I can appreciate that.
The color on the Rose IPA is just fantastic. A lovely shade of pink, evoking the wine it’s named from.
They didn’t shy away from the hibiscus, either; the nose is very floral but it isn’t citrusy or piney in the way of most hops. It also isn’t overpowering, which is nice.
Which is something that can be said about this Rose IPA at large: it’s fairly subtle and pretty easy to drink.
Yike. The title of this post might be longer than the post!
First thing’s first: the nose is way hoppier than I expected, and I was really surprised until I read the “NW” part of the amber ale. “NW” is now code for “hopped”. It’s pleasant enough: piney without being overpowering, but it’s a little different.
The nose holds up nicely through the drink which is a definite plus, if this is what you’re hoping for. But it’s such an unusual style; hoppy ambers may not always play nice with each other.
I can’t say that it’s a bad beer but the flavor profile just doesn’t ring my bell.
The Pacific Rain is pretty easy drinking; the midrange is wispy in it’s presentation of flavor, the bubbles spark off my tongue and leave a mild but not overwhelming bitterness behind. It’s drinkability is a plus, but it doesn’t really give me much of an impression, which isn’t so rad.
I’m trying really hard to get a handle on the nose of this beer and I just can’t. There’s an element of old school to the Thunderhead, where the hops remind me of something I’d get out of the 80s, suspicious of what my Dad would be drinking. Those hops fade pretty quickly, too so I can’t pin it down and that’s a little discouraging.
The flavor is kinda old school too: a little bit sweet in front, hops on the finish have a resiny quality but nothing is overwhelming. The hops do linger a bit afterwards, the effervescence that failed to bring more hops to my nose also doing a less than awesome job of clearing my palate.
On the upside, I’m starting to get a little taste of corn, now (really?). This beer is just not quite cutting it. A lack of balance leading to an overly bitter finish with some questionable after notes is putting it in the ‘not recommended’ column.
I hate it when breweries let marketing override what something actually is. There is no such style as ‘easygoing’. That’s how you describe a horse. not a beer.
So what I’ve got is a yeasty, raw dough nose. So…a lager? This beer is both sweet and with a sparkly finish. This isn’t a lager, though; or at least it’s not as clean as I would expect a lager to be, and definitely sweeter than one. I suppose it would be a cream ale, but that sweetness…
That’s the quality that’s throwing me off: what does this beer want to be? I don’t know and I’m not sure the parts come together to make more than the whole. Is it easy to drink, as promised? Yes. Is it something I want more of? Not so much.
The sweetness doesn’t mesh well with that raw dough nose-a scent that has a touch of sourness to it. The finish wipes it all away but there isn’t an element of hoppiness to give me any contrast.
For a one note beer that I only have to drink one of, I’m good with it. But a second? I’d move on.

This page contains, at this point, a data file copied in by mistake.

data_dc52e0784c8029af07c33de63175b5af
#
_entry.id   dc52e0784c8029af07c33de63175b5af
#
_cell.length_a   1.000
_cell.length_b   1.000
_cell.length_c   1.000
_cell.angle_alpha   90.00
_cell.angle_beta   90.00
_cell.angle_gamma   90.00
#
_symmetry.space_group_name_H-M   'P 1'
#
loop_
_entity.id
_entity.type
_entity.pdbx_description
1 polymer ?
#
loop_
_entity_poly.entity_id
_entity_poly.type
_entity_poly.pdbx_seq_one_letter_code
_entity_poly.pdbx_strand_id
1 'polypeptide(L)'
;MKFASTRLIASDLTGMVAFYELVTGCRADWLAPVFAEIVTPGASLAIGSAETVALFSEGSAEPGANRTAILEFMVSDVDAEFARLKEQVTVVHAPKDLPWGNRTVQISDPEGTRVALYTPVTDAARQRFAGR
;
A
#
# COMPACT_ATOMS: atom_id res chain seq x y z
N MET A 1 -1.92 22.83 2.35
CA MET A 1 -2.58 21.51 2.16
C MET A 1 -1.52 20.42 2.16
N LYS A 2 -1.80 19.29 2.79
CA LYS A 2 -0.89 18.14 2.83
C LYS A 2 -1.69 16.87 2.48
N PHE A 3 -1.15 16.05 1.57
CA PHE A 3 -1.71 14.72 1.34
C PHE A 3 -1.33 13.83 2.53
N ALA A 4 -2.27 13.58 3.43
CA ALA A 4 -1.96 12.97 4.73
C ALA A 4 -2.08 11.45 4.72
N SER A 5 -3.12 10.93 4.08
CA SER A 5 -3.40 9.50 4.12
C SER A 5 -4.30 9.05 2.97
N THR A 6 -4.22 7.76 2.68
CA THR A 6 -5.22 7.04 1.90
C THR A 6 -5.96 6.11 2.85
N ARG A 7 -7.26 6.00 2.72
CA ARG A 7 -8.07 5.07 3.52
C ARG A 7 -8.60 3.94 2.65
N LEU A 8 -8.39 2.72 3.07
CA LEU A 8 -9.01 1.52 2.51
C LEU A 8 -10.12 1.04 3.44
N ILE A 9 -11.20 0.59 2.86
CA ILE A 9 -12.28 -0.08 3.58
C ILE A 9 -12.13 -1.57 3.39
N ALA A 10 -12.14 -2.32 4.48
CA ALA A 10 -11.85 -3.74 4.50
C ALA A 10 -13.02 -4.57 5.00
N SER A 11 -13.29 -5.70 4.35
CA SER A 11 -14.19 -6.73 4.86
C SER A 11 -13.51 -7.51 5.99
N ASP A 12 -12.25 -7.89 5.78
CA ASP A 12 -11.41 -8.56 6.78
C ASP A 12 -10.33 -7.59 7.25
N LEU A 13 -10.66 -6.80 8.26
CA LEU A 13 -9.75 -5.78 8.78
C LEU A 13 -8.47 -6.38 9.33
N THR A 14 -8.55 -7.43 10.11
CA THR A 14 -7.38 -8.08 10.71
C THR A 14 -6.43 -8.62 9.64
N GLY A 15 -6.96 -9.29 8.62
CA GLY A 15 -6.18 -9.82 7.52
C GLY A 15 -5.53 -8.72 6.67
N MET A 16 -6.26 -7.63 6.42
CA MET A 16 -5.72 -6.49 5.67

Continuing with the review of the winter ales: Bridgeport’s Ebenezer Ale. Sweet nose, very subtle brown sugar note happening. Again, another beautiful deep red color with some near translucence when I hold it up to the light.
The flavors aren’t too bold: there’s a little cinnamon finish, but there’s also a little bit of a red wine in the mouth with some drying effects. It doesn’t feel heavy or dense, but I get the sensation that there are more flavors that I am just missing: there’s a definite warmth coming from this beer that I’m trying to pinpoint. I almost get a hint of cherry coming from this beer; it’s got some nice flavors going on and I think I like this beer a bit more than Deschutes’ Jubelale.
With winter fast approaching and having recently made a winter warmer, I thought it would be good to try some of the winter seasonals. We start with Deschutes’ Jubelale winter ale. This has a faint molasses note to it in the nose, right behind the roasted quality. A near burnt caramel scent is what that roast reminds me of. The label says toffee and that’s probably a better word. As it warms up though, a new scent comes out, almost like chocolate frosting. Surprisingly sweet.
It’s a damn pretty beer, deep amber color that’s almost but not quite see through.
The flavors are an interesting blend of touches of chocolate and molasses, all overpowered by a more intense and a little burnt roast malt. I do get minute dark fruit- dates, I think, but it’s quiet and in the background. It’s not bad but I’m just not sure I’m all about this. Again, as the beer warms up, the roasted qualities soften and the beer gets a bit sweeter, in a banana-ish way. There’s a little spiciness too-the beer gets more complex as it warms I’m still not quite convinced here but I can totally see someone else loving it.
Occidental Altbier: pleasantly roasted nose, and it rolls right into the mouth. The beer itself has a little bit of chocolate in there but I’m reminded of that scent that I get when I go to the homebrew store and put my nose into a container of biscuit malt. I like it.
This finishes really clean, with no aftertaste at all. I want to get a plate of nachos with this. Sushi would work too: foods that might need a lighter feel and less intense flavor would be well matched to this beer.
Occidental did well with their altbier and I’m thinking this would be a good one to recommend to people who aren’t well versed in craft ales. It’s tasty without being overwhelming.